The man who won Prince Edward Island’s first medal at the Canada Games has died.
William (Bill) David McKinnon died Sunday at home in Stratford. He was 72.
“When I heard about his passing, I was devastated because he’s left such an enduring mark on Island sports and certainly Island track and field,” New Haven sprinter Jared Connaughton said Tuesday. “I think there’s a tremendous legacy there.”
McKinnon said during a 2017 interview with The Guardian he always had a love for track and field.
"Fortunately, we had some good people directing us, and it instilled a love of the sport that I still have today," he said.
McKinnon won gold in the inaugural Canada Summer Games in 1969 in Nova Scotia. It came in a marquee event – the 100-metre dash.
He was in the middle of the pack midway through the race before storming back to win in a photo-finish time of 10.37, which made him the second-fastest person in the world at the time.
"I'm proud of what I accomplished, no questions about it," McKinnon said in 2017. "I was pretty proud to be able to show the medal to people and say, 'we can do it'."
McKinnon’s success helped Connaughton prepare for his second Games in 2005 and was an inspiration for him as he competed for Canada at the Olympics.
“That was huge motivation for me,” said Connaughton. “It really put into perspective for me what Island athletes could accomplish.”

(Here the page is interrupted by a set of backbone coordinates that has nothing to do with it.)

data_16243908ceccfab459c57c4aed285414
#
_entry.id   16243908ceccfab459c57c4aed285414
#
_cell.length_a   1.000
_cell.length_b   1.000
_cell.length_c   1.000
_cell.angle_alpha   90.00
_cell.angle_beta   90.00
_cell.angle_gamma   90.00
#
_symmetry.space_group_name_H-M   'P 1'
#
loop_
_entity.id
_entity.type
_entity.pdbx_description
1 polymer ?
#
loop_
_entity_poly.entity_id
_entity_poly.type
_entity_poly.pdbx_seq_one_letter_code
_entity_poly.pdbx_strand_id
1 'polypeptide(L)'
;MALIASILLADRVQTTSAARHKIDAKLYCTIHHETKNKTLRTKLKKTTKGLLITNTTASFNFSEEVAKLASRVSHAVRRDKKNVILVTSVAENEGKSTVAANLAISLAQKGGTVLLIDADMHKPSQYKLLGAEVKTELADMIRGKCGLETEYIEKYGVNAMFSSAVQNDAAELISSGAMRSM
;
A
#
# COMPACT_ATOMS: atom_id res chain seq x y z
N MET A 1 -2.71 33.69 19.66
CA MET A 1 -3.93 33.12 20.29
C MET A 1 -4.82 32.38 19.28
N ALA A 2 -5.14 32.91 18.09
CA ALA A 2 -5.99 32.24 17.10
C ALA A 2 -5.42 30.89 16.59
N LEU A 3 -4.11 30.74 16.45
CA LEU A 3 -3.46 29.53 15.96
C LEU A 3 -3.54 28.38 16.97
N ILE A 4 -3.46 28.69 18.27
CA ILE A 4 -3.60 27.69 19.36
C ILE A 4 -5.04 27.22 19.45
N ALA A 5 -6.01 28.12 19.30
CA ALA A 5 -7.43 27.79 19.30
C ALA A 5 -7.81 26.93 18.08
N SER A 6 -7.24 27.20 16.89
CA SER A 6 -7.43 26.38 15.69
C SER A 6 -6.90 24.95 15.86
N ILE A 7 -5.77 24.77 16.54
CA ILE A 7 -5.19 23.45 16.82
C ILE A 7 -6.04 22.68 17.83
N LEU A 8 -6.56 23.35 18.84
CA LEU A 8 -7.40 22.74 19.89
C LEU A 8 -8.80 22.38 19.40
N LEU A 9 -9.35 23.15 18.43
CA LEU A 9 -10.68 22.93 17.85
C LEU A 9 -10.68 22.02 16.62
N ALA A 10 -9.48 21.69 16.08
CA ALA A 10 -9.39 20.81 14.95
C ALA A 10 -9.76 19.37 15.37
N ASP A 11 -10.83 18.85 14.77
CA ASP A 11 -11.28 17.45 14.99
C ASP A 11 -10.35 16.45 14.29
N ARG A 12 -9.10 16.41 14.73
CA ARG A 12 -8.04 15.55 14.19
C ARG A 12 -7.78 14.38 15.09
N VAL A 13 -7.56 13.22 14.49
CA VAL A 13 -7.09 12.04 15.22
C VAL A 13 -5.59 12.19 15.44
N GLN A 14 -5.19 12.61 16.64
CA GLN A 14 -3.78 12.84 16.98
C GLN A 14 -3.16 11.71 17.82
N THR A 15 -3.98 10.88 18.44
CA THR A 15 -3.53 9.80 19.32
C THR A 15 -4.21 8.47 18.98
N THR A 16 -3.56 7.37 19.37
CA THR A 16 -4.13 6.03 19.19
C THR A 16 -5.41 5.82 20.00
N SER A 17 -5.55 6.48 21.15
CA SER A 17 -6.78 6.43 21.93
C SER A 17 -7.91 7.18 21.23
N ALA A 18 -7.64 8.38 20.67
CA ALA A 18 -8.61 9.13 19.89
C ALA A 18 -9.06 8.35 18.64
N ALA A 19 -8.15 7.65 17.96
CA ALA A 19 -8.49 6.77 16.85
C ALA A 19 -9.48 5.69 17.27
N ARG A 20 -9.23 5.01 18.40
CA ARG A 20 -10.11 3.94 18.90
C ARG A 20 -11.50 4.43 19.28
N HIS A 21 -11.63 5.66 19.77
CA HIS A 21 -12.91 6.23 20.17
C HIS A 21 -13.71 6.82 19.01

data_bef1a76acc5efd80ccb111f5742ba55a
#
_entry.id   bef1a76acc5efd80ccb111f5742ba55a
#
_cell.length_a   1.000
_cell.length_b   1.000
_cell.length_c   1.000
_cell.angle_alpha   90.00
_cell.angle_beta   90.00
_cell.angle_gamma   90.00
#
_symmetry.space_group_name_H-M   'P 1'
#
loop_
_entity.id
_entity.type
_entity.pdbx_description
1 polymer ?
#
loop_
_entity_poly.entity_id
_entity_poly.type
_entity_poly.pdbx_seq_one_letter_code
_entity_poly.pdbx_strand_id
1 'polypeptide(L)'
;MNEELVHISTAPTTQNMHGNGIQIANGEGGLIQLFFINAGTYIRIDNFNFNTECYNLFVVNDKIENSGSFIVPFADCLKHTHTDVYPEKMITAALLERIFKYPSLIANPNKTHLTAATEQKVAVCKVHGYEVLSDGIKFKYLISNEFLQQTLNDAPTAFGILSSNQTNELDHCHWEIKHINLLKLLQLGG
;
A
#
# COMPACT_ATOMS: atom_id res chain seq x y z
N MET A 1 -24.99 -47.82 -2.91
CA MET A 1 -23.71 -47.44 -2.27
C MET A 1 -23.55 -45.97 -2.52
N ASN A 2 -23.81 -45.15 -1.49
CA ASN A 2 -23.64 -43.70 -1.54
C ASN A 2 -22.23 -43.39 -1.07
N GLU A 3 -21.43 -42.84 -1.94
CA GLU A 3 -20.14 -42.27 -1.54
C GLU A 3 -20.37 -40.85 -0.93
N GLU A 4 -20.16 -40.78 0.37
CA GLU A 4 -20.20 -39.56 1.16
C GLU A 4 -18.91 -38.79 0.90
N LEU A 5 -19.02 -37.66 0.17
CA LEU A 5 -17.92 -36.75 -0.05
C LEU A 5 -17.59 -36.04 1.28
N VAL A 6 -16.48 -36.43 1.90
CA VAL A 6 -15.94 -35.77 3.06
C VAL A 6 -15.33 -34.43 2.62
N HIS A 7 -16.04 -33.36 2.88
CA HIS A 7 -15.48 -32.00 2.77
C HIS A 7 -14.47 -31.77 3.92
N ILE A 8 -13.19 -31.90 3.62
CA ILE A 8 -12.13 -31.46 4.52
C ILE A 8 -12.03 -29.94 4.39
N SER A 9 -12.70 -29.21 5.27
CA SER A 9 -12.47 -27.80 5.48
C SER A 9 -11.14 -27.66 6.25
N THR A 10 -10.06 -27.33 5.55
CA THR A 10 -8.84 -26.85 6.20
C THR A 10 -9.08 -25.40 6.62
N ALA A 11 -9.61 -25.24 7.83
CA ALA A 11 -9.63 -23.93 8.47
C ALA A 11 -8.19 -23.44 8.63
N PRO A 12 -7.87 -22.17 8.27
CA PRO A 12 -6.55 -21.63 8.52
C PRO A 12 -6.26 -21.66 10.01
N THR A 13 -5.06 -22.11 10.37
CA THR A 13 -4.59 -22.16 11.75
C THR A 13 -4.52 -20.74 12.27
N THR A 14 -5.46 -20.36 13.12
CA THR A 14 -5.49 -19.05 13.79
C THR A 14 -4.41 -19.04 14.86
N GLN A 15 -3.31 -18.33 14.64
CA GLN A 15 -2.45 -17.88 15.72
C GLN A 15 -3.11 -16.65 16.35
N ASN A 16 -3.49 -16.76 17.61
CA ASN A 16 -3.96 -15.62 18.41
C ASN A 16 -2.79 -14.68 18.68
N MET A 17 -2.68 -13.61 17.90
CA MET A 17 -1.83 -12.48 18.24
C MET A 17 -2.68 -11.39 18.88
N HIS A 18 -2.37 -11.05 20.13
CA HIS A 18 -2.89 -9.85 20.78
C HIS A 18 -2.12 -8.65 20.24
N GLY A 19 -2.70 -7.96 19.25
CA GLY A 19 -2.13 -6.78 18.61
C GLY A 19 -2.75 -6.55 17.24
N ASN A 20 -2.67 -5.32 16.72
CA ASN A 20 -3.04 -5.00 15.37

And Connaughton was ready when he took to the track in Regina, Sask., winning gold in both the 100- and 200-metre sprints.
“Billy reached out to me and congratulated me,” Connaughton recalled.
The two were also ambassadors when the 2009 Canada Games took place in Prince Edward Island.
Connaughton sent his condolences to McKinnon's family and friends.
McKinnon, who also attended the first Winter Games in 1967 in Quebec City as a member of the hockey team, ran internationally for Canada and was inducted into the P.E.I. Sports Hall of Fame in 1971.
The retired teacher and well-respected Islander remained active in the sporting community and was a regular at many local events.
Sport P.E.I. recognized McKinnon during its annual awards in February to mark the 50th anniversary of his gold-medal run. McKinnon’s medals remain on display at the track clubhouse at UPEI Alumni Canada Games Place.